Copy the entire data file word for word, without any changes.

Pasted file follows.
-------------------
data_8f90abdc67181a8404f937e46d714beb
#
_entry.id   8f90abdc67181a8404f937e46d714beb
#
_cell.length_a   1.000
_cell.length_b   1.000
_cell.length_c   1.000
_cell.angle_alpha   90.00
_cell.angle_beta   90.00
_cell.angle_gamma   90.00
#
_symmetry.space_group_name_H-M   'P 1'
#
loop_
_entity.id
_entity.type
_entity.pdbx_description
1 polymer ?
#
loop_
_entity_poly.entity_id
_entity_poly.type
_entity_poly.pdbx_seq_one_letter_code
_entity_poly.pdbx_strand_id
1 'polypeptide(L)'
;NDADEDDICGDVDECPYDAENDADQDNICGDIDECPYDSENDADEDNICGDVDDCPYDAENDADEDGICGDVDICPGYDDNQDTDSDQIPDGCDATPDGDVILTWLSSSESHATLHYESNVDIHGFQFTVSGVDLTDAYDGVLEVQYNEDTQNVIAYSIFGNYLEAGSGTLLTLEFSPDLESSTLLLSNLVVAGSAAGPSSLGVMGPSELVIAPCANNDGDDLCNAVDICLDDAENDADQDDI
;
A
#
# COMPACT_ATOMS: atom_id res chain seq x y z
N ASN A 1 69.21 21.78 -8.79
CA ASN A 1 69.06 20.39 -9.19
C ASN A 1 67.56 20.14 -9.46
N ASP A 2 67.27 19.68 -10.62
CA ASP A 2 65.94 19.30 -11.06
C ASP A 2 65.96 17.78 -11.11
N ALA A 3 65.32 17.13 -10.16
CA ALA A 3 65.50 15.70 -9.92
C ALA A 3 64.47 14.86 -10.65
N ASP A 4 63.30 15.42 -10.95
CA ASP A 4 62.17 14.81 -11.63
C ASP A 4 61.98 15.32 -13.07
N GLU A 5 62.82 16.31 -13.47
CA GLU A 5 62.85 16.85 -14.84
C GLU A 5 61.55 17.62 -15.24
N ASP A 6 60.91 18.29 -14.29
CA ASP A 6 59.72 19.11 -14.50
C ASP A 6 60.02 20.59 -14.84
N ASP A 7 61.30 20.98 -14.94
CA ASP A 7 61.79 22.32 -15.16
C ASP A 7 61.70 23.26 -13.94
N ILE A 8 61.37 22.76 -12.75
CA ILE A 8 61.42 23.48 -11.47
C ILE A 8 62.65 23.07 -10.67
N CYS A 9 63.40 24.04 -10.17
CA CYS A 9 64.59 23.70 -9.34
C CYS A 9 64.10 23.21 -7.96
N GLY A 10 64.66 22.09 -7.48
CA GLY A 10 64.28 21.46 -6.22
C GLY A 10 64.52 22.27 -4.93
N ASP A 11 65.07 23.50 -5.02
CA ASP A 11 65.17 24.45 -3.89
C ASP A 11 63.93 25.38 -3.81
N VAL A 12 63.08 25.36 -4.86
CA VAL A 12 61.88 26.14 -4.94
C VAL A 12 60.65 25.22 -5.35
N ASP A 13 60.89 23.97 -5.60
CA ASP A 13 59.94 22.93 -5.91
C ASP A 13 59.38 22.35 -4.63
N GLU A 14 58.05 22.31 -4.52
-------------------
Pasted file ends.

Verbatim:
data_8f90abdc67181a8404f937e46d714beb
#
_entry.id   8f90abdc67181a8404f937e46d714beb
#
_cell.length_a   1.000
_cell.length_b   1.000
_cell.length_c   1.000
_cell.angle_alpha   90.00
_cell.angle_beta   90.00
_cell.angle_gamma   90.00
#
_symmetry.space_group_name_H-M   'P 1'
#
loop_
_entity.id
_entity.type
_entity.pdbx_description
1 polymer ?
#
loop_
_entity_poly.entity_id
_entity_poly.type
_entity_poly.pdbx_seq_one_letter_code
_entity_poly.pdbx_strand_id
1 'polypeptide(L)'
;NDADEDDICGDVDECPYDAENDADQDNICGDIDECPYDSENDADEDNICGDVDDCPYDAENDADEDGICGDVDICPGYDDNQDTDSDQIPDGCDATPDGDVILTWLSSSESHATLHYESNVDIHGFQFTVSGVDLTDAYDGVLEVQYNEDTQNVIAYSIFGNYLEAGSGTLLTLEFSPDLESSTLLLSNLVVAGSAAGPSSLGVMGPSELVIAPCANNDGDDLCNAVDICLDDAENDADQDDI
;
A
#
# COMPACT_ATOMS: atom_id res chain seq x y z
N ASN A 1 69.21 21.78 -8.79
CA ASN A 1 69.06 20.39 -9.19
C ASN A 1 67.56 20.14 -9.46
N ASP A 2 67.27 19.68 -10.62
CA ASP A 2 65.94 19.30 -11.06
C ASP A 2 65.96 17.78 -11.11
N ALA A 3 65.32 17.13 -10.16
CA ALA A 3 65.50 15.70 -9.92
C ALA A 3 64.47 14.86 -10.65
N ASP A 4 63.30 15.42 -10.95
CA ASP A 4 62.17 14.81 -11.63
C ASP A 4 61.98 15.32 -13.07
N GLU A 5 62.82 16.31 -13.47
CA GLU A 5 62.85 16.85 -14.84
C GLU A 5 61.55 17.62 -15.24
N ASP A 6 60.91 18.29 -14.29
CA ASP A 6 59.72 19.11 -14.50
C ASP A 6 60.02 20.59 -14.84
N ASP A 7 61.30 20.98 -14.94
CA ASP A 7 61.79 22.32 -15.16
C ASP A 7 61.70 23.26 -13.94
N ILE A 8 61.37 22.76 -12.75
CA ILE A 8 61.42 23.48 -11.47
C ILE A 8 62.65 23.07 -10.67
N CYS A 9 63.40 24.04 -10.17
CA CYS A 9 64.59 23.70 -9.34
C CYS A 9 64.10 23.21 -7.96
N GLY A 10 64.66 22.09 -7.48
CA GLY A 10 64.28 21.46 -6.22
C GLY A 10 64.52 22.27 -4.93
N ASP A 11 65.07 23.50 -5.02
CA ASP A 11 65.17 24.45 -3.89
C ASP A 11 63.93 25.38 -3.81
N VAL A 12 63.08 25.36 -4.86
CA VAL A 12 61.88 26.14 -4.94
C VAL A 12 60.65 25.22 -5.35
N ASP A 13 60.89 23.97 -5.60
CA ASP A 13 59.94 22.93 -5.91
C ASP A 13 59.38 22.35 -4.63
N GLU A 14 58.05 22.31 -4.52